Tanning Beds Move into High Risk Cancer Category

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Many people like having that sun-kissed look and use tanning beds to accomplish that, but a new report may have some tanning bed users thinking twice.

"It was scary. It scared me enough, I don't tan anymore," Jeanne Sanders said about having precancerous spots.

Sanders used tanning beds for years, and wishes she knew then what she knows now.

"I've had a few problems. I'm paying the price for it. I've had precancerous spots removed from my face just recently, and I have a couple more on my back," Sanders said.

"They could use a bronzer, self tanners, spray tanning, which looks very natural now," Monica Cestaric, a Licensed Aesthetician, said.

Cestaric works at Bodylogic in Vienna, and frequently sees clients with skin damage from tanning.

"Initially it looks great when you're about 20, and then after that you can really tell," Cestaric said.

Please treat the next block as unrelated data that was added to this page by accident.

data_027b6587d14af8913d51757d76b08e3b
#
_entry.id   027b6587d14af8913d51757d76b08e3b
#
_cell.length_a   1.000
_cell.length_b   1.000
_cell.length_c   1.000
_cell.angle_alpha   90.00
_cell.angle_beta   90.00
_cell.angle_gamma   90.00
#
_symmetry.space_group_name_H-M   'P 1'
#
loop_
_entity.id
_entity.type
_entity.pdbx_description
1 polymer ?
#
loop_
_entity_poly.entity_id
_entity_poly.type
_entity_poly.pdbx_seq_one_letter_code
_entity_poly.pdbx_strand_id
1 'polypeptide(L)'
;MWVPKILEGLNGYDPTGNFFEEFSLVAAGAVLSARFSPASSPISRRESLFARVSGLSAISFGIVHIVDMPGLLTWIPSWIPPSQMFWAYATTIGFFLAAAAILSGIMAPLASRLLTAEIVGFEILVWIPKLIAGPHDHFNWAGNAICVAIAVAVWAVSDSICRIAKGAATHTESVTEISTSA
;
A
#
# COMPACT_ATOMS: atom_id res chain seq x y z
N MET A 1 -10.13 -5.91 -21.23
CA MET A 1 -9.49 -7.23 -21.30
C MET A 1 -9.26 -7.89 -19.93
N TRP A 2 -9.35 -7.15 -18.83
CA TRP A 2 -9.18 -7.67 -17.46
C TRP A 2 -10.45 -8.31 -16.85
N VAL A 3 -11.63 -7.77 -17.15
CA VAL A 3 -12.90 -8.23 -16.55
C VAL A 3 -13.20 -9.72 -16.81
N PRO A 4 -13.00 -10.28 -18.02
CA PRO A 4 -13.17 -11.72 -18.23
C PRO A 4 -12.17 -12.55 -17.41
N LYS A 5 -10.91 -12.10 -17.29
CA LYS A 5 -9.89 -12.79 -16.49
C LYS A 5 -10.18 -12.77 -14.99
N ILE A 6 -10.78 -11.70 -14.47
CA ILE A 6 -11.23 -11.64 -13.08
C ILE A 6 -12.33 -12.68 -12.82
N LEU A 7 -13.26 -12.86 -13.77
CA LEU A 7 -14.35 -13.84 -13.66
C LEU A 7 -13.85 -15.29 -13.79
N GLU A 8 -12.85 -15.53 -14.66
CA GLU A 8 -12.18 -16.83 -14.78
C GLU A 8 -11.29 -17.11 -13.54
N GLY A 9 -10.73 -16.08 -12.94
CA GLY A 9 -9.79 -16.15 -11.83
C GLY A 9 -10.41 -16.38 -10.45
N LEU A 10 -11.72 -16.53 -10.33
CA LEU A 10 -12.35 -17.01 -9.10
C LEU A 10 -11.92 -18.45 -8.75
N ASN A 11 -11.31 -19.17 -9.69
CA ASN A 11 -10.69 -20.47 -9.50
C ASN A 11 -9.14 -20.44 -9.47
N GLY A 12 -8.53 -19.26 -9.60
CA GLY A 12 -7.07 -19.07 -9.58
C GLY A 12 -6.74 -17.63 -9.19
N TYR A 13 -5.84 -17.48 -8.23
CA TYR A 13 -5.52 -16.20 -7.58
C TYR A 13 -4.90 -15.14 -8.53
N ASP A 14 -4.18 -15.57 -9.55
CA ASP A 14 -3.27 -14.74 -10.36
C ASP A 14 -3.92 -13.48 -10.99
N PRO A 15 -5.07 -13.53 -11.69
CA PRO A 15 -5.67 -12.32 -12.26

But the problem is more than skin deep.

"Ten visits or more in one year to the tanning bed increases your risk of melanoma by 800 percent, so if that's not a reason to stay out of the tanning bed I don't know what is, because typically people go more than that even in a month," Cestaric said.

Knowing the risks, but taking that chance is a category Sanders says her daughters fall in.

"They have to make their own decisions, but they know the things I've been going through. They know what it causes and that they should stop," Sanders said.

Dermatologists say there are dangers to tanning naturally too, but moderate amounts of sun are still safer than tanning beds.

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